Tor-tor is a typical dance from the island of Samosir around Toba Lake, dedication has been used as art and culture in north sumatra especially Batak ethnic. Tor Tor (Traditional Batak Dance) play with Gondang (Traditional Batak Music). You can see Tor Tor and Gondang in Batak ceremony.

In Samosir Sigale Gale (Batak dancing with puppet Sigale Gale) play with Gondang. Sigale Gale are Batak Puppet Boy make from wooden and to make it move like dancing Tor Tor follow the music Gondang using string and move depend to puppeter. Tortor Sigale Gale do in Batak ceremony when parent or somebody was dead and not have child (generation). Old time ago the ceremony called as Papurpur Sapata. And now Tor Tor Sigale Gale are dance and music ceremony for say welcome to tourist.

Musical instruments: Flute, Tulila (type of small trumpet), Hasapi (a two-stringed kecapi, small ‘cello’), Saga-Saga (a kind of harmonica), Tanggetang (a small ukulele), Ogung (gong) which includes Oloan, Doal and Panggora, one set of percussion instruments (Gordang, Tataganing and Odap), Hombung (pieces of metal tuned differently stored in a chest), Sarune (a reed instrument), etc.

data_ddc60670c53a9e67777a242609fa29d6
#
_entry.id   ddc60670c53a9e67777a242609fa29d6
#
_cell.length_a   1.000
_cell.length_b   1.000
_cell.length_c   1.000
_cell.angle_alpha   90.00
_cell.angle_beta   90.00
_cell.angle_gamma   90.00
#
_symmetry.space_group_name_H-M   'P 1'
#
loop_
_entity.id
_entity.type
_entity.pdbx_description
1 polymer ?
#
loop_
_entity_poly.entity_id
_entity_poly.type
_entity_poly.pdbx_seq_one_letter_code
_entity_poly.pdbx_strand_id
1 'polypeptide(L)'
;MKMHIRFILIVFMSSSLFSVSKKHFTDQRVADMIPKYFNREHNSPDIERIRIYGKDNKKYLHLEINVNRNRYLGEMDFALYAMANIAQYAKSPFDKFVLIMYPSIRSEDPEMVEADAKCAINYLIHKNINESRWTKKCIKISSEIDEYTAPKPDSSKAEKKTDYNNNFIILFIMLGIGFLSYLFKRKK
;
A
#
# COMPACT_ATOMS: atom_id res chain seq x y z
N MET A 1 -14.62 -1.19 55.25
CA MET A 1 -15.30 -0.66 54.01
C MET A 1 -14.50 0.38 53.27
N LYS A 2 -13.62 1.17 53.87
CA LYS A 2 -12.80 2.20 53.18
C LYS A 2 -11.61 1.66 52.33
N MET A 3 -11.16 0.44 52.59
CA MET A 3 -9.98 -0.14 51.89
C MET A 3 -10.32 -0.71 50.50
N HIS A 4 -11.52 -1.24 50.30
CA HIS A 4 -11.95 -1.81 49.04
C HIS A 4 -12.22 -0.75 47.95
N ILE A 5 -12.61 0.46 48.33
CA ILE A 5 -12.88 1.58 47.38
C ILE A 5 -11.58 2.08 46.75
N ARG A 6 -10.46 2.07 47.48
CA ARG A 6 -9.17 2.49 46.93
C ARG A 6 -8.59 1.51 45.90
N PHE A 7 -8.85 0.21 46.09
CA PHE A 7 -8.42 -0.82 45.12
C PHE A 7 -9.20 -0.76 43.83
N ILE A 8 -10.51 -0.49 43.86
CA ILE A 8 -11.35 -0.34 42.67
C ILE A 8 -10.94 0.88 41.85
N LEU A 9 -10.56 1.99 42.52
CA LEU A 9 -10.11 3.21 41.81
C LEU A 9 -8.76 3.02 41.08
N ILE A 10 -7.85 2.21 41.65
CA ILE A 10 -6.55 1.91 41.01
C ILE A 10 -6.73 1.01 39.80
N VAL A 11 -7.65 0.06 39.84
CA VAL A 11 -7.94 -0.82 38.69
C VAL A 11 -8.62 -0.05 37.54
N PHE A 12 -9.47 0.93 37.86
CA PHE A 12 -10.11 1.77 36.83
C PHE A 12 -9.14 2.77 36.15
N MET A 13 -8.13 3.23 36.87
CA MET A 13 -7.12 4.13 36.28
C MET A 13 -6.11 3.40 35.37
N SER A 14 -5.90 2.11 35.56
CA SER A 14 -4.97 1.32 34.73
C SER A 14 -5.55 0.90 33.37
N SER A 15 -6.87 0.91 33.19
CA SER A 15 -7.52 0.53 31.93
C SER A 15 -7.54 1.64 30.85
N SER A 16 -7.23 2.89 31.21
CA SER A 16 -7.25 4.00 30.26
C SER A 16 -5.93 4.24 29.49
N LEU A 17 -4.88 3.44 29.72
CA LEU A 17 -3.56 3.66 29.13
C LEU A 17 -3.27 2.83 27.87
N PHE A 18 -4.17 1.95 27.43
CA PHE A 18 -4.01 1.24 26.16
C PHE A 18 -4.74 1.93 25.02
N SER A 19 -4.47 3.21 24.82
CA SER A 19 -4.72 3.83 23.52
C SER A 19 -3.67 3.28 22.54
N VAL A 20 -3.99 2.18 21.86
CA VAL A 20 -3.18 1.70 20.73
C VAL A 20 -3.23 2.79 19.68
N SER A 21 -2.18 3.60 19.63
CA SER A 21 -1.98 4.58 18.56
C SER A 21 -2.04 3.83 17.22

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Saturday, May 1, 2010

Drinking in Toba Lake

There is one discotheque on Fri and Sat nights - expect the latest 80s music. Better to drink at your guest house generally.

Saturday night is often the highlight on the local calendar. You can hear a chorus of parties going around the Tuk Tuk area. At Samosir Cottages you will also see a wonderful local Batak performance that is a mixture of traditional dances and fantastic drinking songs (Lesoy!!- Cheers!!). Everyone is so talented it seems as the local people watching the performance also join in or start up their own sing along table after the main show. Harry and his Dad both perform in the band and sell a fantastic souvenir that you will enjoy when back at home.

There are also a number of fine spots around the Tuk Tuk area to catch a sunset beer. Reggae Bar is perched high up looking over the lake while the Hibiscus Bar on main street is hosted by two wonderful local girls and plays cool tunes with a little encouragement. Thats the thing to remember in Tuk Tuk. This area is in a depressed tourist state but is actual a wonderful gem that should be on the world stage. So while some places may look like not much is going on- GO IN - and the momemtum will build into a fun filled night with new friends.